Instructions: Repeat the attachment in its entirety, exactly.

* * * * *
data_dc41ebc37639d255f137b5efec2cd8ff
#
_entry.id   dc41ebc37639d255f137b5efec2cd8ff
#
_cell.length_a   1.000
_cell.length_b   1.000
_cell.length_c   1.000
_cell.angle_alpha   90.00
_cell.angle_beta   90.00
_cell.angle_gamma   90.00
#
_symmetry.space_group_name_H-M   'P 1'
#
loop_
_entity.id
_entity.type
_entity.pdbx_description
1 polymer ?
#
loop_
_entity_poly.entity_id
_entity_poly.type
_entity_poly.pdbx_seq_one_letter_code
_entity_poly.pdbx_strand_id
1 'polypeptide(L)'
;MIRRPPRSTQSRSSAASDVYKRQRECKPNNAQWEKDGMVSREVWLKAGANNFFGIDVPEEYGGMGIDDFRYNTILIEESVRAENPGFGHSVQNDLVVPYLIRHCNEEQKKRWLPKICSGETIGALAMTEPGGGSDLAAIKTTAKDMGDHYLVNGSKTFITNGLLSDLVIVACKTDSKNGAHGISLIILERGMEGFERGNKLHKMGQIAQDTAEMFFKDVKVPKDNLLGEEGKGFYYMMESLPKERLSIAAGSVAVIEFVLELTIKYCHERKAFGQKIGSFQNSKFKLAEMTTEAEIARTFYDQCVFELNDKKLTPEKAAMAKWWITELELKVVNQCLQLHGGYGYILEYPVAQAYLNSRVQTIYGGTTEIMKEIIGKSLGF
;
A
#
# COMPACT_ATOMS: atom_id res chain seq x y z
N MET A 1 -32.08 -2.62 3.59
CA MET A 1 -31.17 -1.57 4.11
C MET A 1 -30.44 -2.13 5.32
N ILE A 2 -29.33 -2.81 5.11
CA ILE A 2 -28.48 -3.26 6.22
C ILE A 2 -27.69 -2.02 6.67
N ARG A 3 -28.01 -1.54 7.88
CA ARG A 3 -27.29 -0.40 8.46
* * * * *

data_dc41ebc37639d255f137b5efec2cd8ff
#
_entry.id   dc41ebc37639d255f137b5efec2cd8ff
#
_cell.length_a   1.000
_cell.length_b   1.000
_cell.length_c   1.000
_cell.angle_alpha   90.00
_cell.angle_beta   90.00
_cell.angle_gamma   90.00
#
_symmetry.space_group_name_H-M   'P 1'
#
loop_
_entity.id
_entity.type
_entity.pdbx_description
1 polymer ?
#
loop_
_entity_poly.entity_id
_entity_poly.type
_entity_poly.pdbx_seq_one_letter_code
_entity_poly.pdbx_strand_id
1 'polypeptide(L)'
;MIRRPPRSTQSRSSAASDVYKRQRECKPNNAQWEKDGMVSREVWLKAGANNFFGIDVPEEYGGMGIDDFRYNTILIEESVRAENPGFGHSVQNDLVVPYLIRHCNEEQKKRWLPKICSGETIGALAMTEPGGGSDLAAIKTTAKDMGDHYLVNGSKTFITNGLLSDLVIVACKTDSKNGAHGISLIILERGMEGFERGNKLHKMGQIAQDTAEMFFKDVKVPKDNLLGEEGKGFYYMMESLPKERLSIAAGSVAVIEFVLELTIKYCHERKAFGQKIGSFQNSKFKLAEMTTEAEIARTFYDQCVFELNDKKLTPEKAAMAKWWITELELKVVNQCLQLHGGYGYILEYPVAQAYLNSRVQTIYGGTTEIMKEIIGKSLGF
;
A
#
# COMPACT_ATOMS: atom_id res chain seq x y z
N MET A 1 -32.08 -2.62 3.59
CA MET A 1 -31.17 -1.57 4.11
C MET A 1 -30.44 -2.13 5.32
N ILE A 2 -29.33 -2.81 5.11
CA ILE A 2 -28.48 -3.26 6.22
C ILE A 2 -27.69 -2.02 6.67
N ARG A 3 -28.01 -1.54 7.88
CA ARG A 3 -27.29 -0.40 8.46